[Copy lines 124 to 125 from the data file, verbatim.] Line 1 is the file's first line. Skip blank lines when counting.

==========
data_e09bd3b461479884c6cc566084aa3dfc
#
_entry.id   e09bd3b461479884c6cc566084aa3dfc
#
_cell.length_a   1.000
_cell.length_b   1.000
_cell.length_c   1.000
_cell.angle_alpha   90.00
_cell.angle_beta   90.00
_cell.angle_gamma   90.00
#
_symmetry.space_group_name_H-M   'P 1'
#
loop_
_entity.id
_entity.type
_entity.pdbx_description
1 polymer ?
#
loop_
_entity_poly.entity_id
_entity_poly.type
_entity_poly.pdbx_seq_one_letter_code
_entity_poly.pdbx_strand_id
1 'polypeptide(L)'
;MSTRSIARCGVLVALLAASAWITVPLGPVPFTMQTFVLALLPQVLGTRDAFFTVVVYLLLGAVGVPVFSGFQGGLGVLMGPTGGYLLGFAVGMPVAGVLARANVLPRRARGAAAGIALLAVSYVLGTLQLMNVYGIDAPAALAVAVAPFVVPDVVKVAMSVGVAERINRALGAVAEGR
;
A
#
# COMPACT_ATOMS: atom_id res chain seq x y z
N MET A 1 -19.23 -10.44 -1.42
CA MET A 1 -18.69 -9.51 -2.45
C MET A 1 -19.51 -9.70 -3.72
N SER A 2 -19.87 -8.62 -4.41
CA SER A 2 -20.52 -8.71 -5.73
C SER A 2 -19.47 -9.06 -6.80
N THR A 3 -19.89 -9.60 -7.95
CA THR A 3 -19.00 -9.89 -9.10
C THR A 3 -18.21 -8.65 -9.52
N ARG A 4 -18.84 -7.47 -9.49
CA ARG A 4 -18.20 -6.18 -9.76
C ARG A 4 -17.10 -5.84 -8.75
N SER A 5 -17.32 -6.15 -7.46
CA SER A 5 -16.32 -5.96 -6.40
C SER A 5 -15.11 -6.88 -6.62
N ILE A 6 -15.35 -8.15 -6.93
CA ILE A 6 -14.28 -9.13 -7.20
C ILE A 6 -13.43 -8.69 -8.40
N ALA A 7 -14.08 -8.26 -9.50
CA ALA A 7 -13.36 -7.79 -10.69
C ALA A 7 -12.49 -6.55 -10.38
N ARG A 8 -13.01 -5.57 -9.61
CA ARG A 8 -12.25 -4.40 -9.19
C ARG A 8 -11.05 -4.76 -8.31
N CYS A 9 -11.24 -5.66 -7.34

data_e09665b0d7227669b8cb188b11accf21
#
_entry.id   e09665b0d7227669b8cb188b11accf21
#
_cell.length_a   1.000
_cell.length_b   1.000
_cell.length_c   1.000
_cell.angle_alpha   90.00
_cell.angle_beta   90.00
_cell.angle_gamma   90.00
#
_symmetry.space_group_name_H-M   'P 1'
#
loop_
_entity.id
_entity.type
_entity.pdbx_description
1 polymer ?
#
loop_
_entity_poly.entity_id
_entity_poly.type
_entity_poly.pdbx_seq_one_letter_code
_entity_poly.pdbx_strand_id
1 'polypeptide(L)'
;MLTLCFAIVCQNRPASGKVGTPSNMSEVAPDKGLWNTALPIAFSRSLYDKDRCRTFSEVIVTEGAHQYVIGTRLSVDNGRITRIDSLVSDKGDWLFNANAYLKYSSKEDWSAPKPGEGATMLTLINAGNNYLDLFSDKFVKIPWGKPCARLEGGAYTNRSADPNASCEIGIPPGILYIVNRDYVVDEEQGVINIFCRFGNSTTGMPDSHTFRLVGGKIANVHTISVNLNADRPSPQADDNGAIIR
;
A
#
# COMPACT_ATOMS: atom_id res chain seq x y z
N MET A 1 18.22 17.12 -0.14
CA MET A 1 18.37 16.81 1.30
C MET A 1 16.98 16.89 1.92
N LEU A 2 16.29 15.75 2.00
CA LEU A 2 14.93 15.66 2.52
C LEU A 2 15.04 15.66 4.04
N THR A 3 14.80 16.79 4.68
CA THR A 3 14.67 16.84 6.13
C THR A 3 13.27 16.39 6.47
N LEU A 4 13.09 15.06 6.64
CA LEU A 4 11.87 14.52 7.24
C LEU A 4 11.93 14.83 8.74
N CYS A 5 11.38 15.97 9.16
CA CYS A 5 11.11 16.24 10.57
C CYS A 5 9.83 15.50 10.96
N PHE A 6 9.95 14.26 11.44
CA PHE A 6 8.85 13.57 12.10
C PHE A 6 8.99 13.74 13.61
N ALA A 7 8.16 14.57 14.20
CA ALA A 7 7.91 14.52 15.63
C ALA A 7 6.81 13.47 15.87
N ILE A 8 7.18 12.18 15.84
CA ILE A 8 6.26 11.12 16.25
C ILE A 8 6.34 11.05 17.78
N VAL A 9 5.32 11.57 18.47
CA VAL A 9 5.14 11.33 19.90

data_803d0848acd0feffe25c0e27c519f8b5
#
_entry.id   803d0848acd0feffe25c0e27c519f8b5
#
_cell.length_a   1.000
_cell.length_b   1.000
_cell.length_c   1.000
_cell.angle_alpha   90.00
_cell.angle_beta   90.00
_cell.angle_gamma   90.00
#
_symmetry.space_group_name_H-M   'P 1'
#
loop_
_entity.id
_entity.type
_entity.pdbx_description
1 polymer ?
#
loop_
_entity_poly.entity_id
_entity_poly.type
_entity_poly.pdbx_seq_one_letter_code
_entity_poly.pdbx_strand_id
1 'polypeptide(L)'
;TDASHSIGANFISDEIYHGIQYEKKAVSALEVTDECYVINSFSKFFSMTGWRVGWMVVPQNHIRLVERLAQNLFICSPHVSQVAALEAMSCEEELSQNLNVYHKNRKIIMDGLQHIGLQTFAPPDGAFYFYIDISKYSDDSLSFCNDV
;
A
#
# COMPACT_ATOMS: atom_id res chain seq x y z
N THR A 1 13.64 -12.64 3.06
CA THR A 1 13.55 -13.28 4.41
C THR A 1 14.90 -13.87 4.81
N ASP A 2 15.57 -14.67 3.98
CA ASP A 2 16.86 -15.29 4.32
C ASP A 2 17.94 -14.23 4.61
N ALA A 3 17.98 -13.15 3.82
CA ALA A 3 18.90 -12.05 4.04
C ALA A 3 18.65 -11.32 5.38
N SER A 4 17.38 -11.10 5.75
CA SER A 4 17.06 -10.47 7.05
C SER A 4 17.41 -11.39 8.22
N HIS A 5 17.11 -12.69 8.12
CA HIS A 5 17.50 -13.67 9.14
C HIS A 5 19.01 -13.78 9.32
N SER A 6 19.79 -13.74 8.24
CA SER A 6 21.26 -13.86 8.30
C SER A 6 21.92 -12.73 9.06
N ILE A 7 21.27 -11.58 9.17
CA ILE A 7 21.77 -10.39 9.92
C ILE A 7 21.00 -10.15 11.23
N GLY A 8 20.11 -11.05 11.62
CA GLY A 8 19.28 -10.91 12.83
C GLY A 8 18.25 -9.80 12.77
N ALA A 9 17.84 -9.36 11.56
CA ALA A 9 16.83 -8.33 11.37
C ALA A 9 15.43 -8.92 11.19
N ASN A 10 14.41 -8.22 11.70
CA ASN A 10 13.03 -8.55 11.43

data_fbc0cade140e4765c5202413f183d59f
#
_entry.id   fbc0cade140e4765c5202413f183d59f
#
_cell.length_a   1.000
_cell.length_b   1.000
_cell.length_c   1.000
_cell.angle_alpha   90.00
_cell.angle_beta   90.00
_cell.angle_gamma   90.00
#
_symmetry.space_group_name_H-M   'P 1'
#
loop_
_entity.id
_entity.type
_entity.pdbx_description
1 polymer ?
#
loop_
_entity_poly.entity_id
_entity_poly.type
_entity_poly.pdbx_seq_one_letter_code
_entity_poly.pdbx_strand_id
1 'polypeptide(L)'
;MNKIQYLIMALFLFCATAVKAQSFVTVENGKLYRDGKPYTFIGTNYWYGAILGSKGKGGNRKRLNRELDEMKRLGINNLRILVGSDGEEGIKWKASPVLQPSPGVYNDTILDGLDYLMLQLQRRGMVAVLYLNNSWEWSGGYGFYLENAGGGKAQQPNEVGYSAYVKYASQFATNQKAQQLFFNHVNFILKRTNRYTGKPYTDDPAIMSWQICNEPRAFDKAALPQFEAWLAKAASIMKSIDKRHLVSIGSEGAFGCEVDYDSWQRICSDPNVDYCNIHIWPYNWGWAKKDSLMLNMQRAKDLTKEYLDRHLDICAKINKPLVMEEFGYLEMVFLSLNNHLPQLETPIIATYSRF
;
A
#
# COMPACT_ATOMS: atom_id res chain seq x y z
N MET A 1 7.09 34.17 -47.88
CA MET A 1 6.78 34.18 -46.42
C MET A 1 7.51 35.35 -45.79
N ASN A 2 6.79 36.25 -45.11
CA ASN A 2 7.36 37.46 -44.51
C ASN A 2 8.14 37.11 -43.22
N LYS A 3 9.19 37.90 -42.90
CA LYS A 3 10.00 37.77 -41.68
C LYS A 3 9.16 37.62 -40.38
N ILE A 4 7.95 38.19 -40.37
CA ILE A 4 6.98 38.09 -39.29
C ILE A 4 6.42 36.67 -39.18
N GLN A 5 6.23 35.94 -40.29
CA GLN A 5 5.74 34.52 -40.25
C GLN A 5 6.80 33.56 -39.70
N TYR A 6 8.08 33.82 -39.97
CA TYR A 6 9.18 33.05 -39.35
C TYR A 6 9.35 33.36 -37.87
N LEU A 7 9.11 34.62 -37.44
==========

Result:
#
loop_